Principles of Cancer Screening

The decision to screen an asymptomatic population for preclinical disease is based on well-established, although not specific, criteria that relate to the disease in question and the characteristics of applicable screening test(s). The first goal of screening for breast cancer on an individual or population basis is to distinguish among those who are likely and not likely to have the disease. The emphasis on likelihood underscores the limits of what can be expected of screening (i.e., screening is not a diagnostic process).

It is inherent to the concept of screening that a person identified with an abnormality is then referred for further diagnostic testing to determine whether the disease truly is present. Further, the emphasis on likelihood also is important because screening programs have inherent limitations that are a function of the specific disease, differences between individuals, available technology, and finally, the basic criteria for the acceptability of a screening test - in other words, its ability to efficiently test a large asymptomatic population at an acceptable cost.

In the case of breast cancer screening, the majority of screening interpretations are accurate, but it is inevitable that some women will be identified as possibly having breast cancer when they do not, and screening tests will fail to identify some women who do have the disease.

Before large numbers of asymptomatic individuals undergo routine testing for the presence of a chronic disease, certain conventional criteria should be met. First, the disease should be an important health problem. Second, there should be a period when the disease is detectable in an asymptomatic individual (i.e., a detectable preclinical phase).

Treatment at this early stage should offer better outcomes than if the disease were treated at a later stage. Third, the screening test must be effective, reasonably accurate, and affordable or at least not prohibitively expensive. With respect to accuracy, ideally the test should achieve acceptable levels of sensitivity and specificity.

The importance of accuracy is unquestionable, but the comparative consequence of a false-positive or false-negative test result may also be a consideration when determining thresholds of acceptability. Moreover, the complements of sensitivity and specificity (i.e., false-negatives and false-positives) provide insights not only into what is being achieved in a screening program but also how accuracy can be improved and, thus, what potentially is achievable in a screening program.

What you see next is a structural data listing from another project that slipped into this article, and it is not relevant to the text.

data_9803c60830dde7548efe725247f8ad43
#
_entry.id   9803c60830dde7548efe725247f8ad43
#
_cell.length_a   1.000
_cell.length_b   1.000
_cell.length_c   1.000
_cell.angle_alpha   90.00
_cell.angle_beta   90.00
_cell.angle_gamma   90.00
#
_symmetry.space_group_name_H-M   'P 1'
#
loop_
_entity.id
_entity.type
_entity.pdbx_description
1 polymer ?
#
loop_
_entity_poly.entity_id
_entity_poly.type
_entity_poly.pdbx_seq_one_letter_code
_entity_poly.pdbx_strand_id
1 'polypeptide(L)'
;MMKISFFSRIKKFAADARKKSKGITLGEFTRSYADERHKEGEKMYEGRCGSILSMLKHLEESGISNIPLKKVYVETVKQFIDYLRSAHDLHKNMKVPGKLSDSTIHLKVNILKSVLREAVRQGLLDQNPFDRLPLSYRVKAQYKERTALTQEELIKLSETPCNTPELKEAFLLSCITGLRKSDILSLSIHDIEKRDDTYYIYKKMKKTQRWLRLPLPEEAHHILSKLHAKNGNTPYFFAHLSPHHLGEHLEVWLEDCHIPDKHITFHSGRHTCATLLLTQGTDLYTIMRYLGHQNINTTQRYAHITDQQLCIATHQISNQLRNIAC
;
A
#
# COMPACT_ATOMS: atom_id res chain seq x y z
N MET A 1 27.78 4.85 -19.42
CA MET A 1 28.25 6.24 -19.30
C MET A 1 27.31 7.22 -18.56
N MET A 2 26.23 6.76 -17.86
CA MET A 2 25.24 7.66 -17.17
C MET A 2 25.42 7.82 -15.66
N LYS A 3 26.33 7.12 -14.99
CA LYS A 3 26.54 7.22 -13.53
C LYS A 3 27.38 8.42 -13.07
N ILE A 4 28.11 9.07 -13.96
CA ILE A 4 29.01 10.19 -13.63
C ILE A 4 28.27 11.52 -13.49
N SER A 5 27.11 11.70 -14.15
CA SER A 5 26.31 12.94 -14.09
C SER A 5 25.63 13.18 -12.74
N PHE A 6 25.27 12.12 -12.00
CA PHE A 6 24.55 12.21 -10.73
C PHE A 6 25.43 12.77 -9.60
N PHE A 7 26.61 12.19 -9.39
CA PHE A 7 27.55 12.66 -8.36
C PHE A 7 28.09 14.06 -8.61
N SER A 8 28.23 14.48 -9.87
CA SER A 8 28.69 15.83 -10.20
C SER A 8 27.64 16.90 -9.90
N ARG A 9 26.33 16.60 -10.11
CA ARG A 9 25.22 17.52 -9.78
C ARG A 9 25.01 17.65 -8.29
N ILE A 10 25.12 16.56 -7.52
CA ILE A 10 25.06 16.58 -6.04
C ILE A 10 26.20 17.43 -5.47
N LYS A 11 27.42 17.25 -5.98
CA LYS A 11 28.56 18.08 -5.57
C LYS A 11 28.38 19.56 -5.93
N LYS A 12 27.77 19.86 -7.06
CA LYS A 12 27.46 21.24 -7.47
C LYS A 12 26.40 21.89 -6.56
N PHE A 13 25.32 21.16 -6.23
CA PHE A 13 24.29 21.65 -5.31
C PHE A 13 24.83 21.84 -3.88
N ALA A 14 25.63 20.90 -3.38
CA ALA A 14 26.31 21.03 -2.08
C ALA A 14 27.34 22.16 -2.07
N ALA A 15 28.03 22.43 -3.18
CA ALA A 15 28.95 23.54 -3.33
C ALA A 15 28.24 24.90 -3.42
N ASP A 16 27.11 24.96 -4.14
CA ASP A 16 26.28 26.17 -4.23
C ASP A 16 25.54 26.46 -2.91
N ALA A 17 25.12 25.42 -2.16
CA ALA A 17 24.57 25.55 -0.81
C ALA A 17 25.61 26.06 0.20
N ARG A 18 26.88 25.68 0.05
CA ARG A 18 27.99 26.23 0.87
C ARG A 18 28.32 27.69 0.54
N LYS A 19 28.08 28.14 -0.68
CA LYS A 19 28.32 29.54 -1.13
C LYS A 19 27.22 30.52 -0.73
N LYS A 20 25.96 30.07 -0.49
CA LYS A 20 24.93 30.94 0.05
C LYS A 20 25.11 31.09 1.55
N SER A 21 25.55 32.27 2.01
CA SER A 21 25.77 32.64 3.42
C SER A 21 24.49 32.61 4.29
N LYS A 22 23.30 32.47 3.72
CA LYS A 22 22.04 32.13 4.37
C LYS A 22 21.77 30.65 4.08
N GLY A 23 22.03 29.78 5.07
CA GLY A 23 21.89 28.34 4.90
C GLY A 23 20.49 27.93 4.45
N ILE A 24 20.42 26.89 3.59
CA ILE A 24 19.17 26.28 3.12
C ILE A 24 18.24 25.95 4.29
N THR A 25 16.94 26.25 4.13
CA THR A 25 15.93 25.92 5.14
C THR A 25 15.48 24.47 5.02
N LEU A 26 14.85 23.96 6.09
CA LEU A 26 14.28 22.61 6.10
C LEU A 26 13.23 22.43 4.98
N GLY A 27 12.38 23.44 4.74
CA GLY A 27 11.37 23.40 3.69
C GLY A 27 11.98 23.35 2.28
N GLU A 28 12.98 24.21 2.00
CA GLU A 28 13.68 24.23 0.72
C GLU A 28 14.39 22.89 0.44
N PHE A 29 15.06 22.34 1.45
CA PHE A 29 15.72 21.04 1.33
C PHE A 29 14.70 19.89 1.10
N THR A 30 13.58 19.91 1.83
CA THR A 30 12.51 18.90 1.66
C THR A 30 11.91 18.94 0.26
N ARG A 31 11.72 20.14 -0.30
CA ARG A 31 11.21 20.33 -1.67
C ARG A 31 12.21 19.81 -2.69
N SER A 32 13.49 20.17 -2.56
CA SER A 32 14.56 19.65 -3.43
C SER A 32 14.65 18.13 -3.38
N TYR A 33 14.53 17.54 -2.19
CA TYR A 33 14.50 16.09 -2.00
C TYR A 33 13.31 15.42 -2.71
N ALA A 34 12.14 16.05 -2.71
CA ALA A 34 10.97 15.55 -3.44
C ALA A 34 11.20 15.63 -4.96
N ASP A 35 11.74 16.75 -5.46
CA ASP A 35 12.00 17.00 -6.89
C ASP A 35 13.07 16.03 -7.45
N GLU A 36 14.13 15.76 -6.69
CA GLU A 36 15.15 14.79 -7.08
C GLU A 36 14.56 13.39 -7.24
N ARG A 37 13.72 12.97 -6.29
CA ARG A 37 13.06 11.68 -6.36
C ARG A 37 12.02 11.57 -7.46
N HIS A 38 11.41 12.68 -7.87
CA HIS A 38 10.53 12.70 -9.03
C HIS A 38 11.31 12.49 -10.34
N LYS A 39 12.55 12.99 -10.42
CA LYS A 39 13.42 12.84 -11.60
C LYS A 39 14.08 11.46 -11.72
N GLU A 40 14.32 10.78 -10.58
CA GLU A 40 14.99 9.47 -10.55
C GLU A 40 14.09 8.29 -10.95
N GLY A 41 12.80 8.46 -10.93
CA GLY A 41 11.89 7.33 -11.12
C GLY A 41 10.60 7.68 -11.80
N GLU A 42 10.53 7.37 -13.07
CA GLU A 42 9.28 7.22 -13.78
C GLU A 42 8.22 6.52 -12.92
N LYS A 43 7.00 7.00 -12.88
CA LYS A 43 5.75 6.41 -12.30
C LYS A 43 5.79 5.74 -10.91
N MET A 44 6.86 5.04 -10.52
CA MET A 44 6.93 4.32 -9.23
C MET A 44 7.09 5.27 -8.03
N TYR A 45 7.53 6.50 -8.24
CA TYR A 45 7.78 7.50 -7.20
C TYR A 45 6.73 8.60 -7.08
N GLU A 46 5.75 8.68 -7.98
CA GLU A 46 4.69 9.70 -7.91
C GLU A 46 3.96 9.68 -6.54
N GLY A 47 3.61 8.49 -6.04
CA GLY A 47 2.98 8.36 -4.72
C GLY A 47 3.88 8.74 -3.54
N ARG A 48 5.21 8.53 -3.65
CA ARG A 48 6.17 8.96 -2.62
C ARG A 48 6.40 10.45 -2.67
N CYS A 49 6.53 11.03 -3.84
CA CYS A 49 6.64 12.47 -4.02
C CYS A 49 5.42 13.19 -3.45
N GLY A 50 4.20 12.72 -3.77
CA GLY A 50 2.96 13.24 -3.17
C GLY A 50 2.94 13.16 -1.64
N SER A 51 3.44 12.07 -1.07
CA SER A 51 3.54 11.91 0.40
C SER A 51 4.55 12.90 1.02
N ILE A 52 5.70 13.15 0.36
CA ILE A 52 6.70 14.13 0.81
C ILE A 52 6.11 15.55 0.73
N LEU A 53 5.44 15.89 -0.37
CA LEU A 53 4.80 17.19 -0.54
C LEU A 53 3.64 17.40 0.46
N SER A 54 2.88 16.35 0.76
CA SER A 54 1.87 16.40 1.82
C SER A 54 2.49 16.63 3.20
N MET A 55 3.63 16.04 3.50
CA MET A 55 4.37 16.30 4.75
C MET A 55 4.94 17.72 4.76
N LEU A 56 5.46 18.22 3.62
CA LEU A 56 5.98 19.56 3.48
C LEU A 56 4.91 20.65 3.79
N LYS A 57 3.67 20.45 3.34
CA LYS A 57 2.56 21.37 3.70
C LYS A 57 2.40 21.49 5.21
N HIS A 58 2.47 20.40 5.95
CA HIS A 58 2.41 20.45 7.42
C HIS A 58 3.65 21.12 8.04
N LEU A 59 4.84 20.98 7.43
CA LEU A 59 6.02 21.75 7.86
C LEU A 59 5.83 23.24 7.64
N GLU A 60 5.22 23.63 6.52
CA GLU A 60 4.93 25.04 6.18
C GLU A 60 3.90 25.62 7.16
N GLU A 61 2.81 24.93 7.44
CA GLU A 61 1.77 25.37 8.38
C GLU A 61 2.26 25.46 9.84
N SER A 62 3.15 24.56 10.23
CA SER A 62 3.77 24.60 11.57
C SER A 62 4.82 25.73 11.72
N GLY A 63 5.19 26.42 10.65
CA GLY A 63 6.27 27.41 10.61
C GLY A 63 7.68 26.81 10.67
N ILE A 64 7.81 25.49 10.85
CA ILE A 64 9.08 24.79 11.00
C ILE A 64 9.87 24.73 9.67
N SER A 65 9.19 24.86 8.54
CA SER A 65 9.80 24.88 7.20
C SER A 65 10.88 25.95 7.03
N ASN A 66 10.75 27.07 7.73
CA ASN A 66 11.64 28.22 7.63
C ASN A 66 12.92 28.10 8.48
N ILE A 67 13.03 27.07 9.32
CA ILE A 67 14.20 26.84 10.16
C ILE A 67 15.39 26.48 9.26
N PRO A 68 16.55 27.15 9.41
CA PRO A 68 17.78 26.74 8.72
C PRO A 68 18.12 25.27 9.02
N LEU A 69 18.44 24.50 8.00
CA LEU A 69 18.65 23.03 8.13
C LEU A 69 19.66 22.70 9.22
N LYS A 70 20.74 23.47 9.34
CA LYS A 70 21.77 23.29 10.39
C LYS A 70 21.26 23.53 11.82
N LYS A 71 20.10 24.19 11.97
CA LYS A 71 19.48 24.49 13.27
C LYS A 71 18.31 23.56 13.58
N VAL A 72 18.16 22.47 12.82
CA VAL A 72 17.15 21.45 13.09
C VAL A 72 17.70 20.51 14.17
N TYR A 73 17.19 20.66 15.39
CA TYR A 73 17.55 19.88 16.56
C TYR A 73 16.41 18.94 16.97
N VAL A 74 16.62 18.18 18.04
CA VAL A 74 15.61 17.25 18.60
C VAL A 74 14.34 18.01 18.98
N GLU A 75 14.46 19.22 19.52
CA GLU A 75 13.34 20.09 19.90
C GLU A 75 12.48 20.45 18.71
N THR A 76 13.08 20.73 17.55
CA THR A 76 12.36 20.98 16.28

Finally, the test must be acceptable to targeted individuals and referring physicians.

Screening for breast cancer meets each of these criteria well enough, although current data indicate that screening may not be equally effective among all age groups, an observation that has been a source of ongoing health policy debate.

The controversy over the value of screening women between the ages of 40 to 49 is well known, but there are also differences of opinion about the benefit of screening women older than age 70 and different ideas about recommended screening intervals for women of different ages. There are also concerns about various costs associated with screening.

These costs, both financial and psychosocial, include the proportion of women who receive false-positive results, the anxiety experienced by women whose mammograms are interpreted as abnormal and those who undergo avoidable biopsy, and the rate of diagnosis of ductal carcinomas in situ (DCIS), some of which would not eventually progress to invasive disease.

These costs are regarded by some as too high, by others as acceptable or at least unavoidable, and by others as evidence of a need to strive for better performance. We address each of the previously mentioned criteria as a basis for summarizing what we know about the effectiveness of screening, as well as key issues related to the status of breast cancer screening in clinical practice today.

Robert A. Smith and Carl J. D’Orsi

R. A. Smith: Cancer Screening, Department of Cancer Control, American Cancer Society, Atlanta, Georgia
C. J. D’Orsi: Diagnostic Radiology, University of Massachusetts Memorial Medical Center, Worchester, Massachusetts


Provided by ArmMed Media